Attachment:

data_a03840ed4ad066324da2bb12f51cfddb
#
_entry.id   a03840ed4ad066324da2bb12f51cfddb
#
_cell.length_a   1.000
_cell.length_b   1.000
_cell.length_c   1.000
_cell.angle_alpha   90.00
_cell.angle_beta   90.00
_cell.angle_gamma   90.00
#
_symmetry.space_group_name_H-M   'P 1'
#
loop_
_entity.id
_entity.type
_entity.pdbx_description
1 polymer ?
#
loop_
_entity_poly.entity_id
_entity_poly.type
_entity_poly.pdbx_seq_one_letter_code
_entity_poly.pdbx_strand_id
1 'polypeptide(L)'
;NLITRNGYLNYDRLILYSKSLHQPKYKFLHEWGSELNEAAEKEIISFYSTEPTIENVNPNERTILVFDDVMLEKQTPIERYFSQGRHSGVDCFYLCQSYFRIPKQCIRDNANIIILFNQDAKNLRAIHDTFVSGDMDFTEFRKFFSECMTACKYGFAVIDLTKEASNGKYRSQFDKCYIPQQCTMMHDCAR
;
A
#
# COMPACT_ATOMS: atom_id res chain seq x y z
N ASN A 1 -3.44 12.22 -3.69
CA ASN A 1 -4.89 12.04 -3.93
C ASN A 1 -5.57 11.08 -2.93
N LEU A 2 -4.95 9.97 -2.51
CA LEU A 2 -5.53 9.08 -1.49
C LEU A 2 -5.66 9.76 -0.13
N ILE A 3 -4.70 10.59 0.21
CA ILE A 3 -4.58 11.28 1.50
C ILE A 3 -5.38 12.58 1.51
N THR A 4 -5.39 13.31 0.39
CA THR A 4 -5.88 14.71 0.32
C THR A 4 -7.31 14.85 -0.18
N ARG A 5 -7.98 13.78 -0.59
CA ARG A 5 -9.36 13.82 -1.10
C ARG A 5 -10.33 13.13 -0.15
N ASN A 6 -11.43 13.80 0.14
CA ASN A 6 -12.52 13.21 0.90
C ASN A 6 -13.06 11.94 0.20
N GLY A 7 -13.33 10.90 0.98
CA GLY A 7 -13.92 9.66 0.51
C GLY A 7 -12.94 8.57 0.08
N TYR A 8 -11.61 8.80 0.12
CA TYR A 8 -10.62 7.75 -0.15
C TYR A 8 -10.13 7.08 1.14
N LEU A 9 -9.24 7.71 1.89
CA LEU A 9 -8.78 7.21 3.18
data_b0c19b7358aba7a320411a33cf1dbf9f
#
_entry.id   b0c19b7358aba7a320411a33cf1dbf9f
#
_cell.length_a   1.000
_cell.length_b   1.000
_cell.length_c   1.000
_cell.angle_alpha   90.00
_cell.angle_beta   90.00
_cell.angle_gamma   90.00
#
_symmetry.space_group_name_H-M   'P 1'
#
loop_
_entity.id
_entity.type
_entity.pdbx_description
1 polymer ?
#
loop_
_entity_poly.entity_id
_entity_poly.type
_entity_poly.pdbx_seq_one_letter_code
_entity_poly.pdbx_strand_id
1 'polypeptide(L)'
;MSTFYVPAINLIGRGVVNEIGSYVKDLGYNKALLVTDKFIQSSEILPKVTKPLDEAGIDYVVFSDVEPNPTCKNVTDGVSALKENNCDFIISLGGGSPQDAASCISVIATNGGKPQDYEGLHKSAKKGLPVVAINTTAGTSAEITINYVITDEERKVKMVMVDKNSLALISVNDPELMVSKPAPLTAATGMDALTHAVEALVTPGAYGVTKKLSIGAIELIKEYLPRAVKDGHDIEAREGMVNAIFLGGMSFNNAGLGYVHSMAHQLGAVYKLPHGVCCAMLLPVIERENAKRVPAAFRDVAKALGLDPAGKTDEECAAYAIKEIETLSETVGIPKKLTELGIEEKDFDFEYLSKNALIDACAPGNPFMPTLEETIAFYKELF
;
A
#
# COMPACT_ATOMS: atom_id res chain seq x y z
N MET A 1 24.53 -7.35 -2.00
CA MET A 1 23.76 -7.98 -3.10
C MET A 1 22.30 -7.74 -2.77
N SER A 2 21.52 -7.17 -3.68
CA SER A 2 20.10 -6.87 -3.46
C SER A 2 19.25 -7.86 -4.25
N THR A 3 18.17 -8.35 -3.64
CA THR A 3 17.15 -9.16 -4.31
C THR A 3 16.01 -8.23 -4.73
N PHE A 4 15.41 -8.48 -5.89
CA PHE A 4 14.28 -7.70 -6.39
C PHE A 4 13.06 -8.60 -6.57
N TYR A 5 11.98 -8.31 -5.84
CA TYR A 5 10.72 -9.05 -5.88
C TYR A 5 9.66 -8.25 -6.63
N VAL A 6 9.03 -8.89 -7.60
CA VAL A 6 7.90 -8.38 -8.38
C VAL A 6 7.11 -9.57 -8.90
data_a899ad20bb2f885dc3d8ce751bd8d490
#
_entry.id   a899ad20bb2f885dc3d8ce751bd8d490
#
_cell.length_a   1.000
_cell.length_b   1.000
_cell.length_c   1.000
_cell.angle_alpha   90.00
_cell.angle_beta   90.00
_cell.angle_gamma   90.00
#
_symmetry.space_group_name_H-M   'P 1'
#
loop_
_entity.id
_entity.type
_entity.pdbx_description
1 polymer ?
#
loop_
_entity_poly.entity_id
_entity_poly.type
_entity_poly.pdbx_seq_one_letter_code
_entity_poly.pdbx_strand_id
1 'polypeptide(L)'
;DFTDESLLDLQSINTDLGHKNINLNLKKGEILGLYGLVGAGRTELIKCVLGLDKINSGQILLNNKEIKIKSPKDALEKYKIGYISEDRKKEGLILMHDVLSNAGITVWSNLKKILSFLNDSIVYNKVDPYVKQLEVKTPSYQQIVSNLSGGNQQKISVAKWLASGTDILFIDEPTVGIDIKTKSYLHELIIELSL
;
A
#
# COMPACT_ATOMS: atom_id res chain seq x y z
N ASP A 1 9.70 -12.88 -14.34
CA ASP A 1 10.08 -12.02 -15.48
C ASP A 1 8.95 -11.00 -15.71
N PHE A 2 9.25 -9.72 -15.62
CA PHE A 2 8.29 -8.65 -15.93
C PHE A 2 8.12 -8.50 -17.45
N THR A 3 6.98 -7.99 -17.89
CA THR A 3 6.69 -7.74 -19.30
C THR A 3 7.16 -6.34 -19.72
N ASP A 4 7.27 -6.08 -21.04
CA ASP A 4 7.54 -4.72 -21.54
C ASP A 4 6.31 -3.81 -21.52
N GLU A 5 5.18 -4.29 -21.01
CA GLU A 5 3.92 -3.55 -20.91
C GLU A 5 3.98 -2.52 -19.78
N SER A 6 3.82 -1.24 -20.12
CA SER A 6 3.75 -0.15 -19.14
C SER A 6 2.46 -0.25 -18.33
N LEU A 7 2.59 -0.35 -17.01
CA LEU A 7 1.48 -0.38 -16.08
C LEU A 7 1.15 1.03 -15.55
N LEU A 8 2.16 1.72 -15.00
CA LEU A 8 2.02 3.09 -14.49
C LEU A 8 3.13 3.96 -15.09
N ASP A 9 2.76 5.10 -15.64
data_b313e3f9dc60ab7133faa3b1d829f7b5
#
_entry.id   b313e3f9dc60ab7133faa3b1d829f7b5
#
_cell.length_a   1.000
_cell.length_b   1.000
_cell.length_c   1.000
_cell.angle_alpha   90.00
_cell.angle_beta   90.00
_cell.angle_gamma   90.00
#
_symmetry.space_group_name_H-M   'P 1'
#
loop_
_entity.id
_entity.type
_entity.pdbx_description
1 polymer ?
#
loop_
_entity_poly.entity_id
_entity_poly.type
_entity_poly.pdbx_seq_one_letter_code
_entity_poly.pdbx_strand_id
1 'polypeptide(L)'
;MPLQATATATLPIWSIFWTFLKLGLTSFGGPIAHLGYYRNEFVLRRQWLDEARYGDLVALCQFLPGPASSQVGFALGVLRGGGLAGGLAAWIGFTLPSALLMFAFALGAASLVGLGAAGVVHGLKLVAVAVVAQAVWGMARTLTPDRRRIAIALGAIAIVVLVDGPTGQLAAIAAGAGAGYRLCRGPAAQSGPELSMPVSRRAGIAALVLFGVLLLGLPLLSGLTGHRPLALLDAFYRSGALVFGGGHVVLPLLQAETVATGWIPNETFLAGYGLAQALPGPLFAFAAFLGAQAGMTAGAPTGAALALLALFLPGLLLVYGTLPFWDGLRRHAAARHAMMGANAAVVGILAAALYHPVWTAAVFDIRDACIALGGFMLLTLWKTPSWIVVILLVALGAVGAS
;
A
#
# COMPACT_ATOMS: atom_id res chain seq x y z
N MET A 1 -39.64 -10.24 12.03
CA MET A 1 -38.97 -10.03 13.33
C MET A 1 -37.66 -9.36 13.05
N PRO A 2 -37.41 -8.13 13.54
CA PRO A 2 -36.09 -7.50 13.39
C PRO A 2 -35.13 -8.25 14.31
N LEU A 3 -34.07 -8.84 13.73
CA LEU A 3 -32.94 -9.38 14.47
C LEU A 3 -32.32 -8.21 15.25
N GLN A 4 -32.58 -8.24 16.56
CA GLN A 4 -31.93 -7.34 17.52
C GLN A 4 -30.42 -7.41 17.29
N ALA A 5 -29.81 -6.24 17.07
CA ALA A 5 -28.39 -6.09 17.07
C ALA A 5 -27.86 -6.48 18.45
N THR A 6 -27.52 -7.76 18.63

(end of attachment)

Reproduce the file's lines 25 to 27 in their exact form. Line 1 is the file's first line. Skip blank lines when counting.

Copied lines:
1 'polypeptide(L)'
;NLITRNGYLNYDRLILYSKSLHQPKYKFLHEWGSELNEAAEKEIISFYSTEPTIENVNPNERTILVFDDVMLEKQTPIERYFSQGRHSGVDCFYLCQSYFRIPKQCIRDNANIIILFNQDAKNLRAIHDTFVSGDMDFTEFRKFFSECMTACKYGFAVIDLTKEASNGKYRSQFDKCYIPQQCTMMHDCAR
;